A slowdown by Amazon is a boon for others in the warehouse sector, especially for procurement of materials, according to industry sources.
Last month, Amazon announced plans to shed at least 10 million square feet of warehouse space after reporting slow growth and a weak profit outlook that it attributed to overbuilding, according to Bloomberg.
As the e-commerce giant hits the brakes on expansion, that should translate to shorter lead times for currently scarce materials such as roofing components, roofing insulation, bar joists, precast and steel, said Tom Belanich, industrial director at Messer Construction, a Cincinnati-based general contractor. Other materials that might become more available include warehouse dock equipment, HVAC equipment and electrical equipment, said Belanich.
“When Amazon was ramping up, extremely active and building new facilities, the lead times for those materials began to stretch further and further out," said Belanich. "Then, obviously, the demand for those went up significantly, which caused the price to go up.”
Now, Amazon hitting the pause button on its warehouses should have the opposite effect.
“When you reduce the demand for those things, certainly it’s going to improve the lead time and we should start to see some easing of the cost implications for those materials also,” Belanich said.
'Fighting over Amazon's bucket'
Charles Byerly, CEO Of Westport Properties, an Irvine, California-based owner and operator of self storage, multifamily and industrial properties across the U.S., said the slowdown by Amazon will undoubtedly free materials up for other new development.
“When you look at roof trusses as an example, those have been six to 12 to 18 months [out], depending on exactly what they are,” said Byerly, and noted that Amazon's slowdown "is certainly going to put priorities in different buckets other than just Amazon’s, because everybody was fighting for that bucket.”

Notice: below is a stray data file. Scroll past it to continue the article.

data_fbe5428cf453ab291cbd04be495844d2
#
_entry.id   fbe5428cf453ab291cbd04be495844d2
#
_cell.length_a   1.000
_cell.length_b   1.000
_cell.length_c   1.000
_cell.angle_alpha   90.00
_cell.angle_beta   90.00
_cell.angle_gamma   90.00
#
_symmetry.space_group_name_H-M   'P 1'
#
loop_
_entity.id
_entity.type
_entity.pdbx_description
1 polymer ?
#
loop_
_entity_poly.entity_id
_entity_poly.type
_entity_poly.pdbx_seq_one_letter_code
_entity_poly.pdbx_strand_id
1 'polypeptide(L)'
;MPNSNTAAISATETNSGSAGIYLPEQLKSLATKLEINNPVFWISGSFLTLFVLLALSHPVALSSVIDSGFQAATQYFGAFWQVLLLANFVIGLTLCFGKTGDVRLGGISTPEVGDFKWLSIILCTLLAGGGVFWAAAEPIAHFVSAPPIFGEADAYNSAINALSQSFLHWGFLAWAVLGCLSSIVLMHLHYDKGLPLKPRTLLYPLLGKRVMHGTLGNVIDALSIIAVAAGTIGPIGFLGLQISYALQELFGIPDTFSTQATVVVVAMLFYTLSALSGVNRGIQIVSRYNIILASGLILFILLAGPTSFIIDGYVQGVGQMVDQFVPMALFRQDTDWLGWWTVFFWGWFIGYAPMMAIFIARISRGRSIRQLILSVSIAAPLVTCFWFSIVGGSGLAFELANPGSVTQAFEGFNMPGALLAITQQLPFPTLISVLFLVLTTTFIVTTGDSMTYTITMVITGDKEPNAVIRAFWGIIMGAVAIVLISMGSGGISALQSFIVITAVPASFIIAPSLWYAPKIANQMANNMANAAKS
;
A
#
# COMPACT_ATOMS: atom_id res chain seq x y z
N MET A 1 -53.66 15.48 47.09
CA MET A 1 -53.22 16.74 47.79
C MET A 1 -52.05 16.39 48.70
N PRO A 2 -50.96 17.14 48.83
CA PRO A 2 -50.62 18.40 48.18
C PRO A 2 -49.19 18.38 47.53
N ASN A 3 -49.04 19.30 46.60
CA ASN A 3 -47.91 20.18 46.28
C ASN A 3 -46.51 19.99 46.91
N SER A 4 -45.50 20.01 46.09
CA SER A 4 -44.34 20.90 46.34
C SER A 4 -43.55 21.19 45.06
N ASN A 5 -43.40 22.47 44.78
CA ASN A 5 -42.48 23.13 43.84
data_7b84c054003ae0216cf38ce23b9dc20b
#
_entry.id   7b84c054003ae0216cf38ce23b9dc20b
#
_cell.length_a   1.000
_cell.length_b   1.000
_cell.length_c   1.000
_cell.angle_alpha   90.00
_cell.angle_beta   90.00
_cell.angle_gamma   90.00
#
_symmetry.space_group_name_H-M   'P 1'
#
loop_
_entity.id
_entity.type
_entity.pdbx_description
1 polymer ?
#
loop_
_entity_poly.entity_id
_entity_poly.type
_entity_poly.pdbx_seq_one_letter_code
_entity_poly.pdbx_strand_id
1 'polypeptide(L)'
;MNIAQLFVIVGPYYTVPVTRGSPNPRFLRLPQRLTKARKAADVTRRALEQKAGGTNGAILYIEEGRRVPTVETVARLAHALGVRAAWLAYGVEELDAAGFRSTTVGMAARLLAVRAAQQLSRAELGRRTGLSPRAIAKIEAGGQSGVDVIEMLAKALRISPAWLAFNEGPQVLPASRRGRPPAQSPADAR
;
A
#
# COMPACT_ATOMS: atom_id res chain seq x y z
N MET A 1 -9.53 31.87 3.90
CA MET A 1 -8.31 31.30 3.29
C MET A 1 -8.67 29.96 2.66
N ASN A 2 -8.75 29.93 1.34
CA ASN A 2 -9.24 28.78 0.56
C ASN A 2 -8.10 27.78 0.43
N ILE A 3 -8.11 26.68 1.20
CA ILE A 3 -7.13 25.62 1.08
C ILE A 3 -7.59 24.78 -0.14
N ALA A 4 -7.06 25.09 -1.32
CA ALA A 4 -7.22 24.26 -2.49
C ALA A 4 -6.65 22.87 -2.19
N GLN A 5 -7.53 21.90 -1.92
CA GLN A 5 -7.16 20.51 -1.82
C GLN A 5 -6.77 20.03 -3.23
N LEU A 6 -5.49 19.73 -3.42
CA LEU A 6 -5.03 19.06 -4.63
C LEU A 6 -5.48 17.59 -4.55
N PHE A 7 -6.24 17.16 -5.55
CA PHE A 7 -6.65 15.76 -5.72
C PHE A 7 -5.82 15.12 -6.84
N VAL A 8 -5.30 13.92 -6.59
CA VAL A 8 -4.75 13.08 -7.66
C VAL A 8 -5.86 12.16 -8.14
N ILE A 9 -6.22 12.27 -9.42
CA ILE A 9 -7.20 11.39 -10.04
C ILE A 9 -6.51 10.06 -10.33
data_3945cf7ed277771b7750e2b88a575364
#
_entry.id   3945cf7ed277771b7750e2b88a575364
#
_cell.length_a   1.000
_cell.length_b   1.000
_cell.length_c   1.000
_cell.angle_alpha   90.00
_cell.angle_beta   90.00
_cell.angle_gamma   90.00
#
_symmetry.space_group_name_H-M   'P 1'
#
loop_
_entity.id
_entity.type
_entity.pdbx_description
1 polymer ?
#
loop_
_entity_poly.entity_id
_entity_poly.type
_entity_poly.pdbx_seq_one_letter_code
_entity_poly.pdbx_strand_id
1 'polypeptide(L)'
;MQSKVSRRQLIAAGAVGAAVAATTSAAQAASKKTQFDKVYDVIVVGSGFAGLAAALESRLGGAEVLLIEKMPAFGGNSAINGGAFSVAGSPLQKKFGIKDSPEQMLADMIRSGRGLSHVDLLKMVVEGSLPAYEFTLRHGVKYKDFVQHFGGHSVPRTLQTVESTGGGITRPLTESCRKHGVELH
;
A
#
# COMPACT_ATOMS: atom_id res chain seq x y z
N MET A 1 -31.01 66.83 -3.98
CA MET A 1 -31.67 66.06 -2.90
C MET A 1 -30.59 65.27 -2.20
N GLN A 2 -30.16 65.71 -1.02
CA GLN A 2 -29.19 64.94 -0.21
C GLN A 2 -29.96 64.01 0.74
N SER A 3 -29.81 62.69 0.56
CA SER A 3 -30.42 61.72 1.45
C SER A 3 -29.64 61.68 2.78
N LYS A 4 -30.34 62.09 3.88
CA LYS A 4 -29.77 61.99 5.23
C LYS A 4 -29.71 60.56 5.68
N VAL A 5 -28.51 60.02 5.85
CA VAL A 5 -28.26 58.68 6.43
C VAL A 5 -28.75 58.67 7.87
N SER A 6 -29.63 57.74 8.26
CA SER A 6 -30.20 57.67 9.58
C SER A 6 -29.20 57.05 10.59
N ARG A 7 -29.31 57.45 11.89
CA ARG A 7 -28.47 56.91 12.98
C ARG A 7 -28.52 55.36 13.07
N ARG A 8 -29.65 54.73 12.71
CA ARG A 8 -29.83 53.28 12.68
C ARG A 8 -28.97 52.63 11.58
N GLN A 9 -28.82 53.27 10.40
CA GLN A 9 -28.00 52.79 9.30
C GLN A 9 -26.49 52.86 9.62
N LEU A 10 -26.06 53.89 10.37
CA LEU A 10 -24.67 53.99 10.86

Amazon went on a massive spending splurge during the pandemic in order to capitalize on booming demand for e-commerce and home delivery. In some cases, Amazon bought everything in production for months, putting significant pressure on an already strained supply chain. That was further exacerbated when contractors turned to hoarding materials earlier this year.
Amazon was the largest builder of warehouses over the last three years, totaling $10 billion, or about 6% of the total construction activity, according to Dodge Data & Analytics.
But including projects built specifically for Amazon by developers like NorthPoint Development and others, Amazon’s market share jumps to around 13%, said Dodge Chief Economist Richard Branch during a construction outlook webinar.
Amazon is “such a large player in this market that if they start pulling back on construction activity, it will pull the market down with them,” Branch said, referring to overall warehouse starts. While that means the warehouse sector could slow as well, a pullback is welcome in other ways.
That's because an Amazon slowdown has positives beyond just material availability, said Bob Smietana, vice chairman and CEO of HSA Commercial Real Estate, a Chicago-based national full-service commercial real estate firm. The land market should ease as well.
“With one of the big players in space allocation for distribution real estate in the U.S. slowing down, for some of us that’s actually good news,” said Smietana. “It’s going to eliminate some additional competition.”
A booming sector
Even if warehouse starts slow as a result, there's still plenty of work to go around.
For example, Brian Sudduth, president of Miller Construction Co., a Fort Lauderdale, Florida-based general contractor, said there is still enough demand in Florida and that the projected Amazon pullback hasn't affected its outlook. In fact, Miller’s warehouse backlog in 2023 is greater than what it had coming into this year.
“I don’t see [a slowdown] here in central South Florida,” said Sudduth. “When you add in all the other industrial developments that have happened throughout the state, it hasn’t resulted in a slowdown.”
Prologis, a San-Francisco-based REIT that invests in warehouses, also still sees room to grow in warehouse development. Non-Amazon customers in the first quarter of 2022 accounted for 85% of new e-commerce leases, up from 66% in 2020, according to a Prologis report.
At the same time, commercial real estate consultancy CBRE forecasts 850 million square feet of leasing in 2022, down from the record of 1 billion square feet in 2021.
But if that projection becomes reality, it would still be the second-highest leasing year on record.
Similarly, Smietana said HSA Commercial’s outlook on the sector remains strong.
“In the markets that we’re in, we’re still seeing projects going forward and spaces getting leased,” said Smietana. “Maybe that ends up being reduced a little bit, but we’re still embarking on new projects.”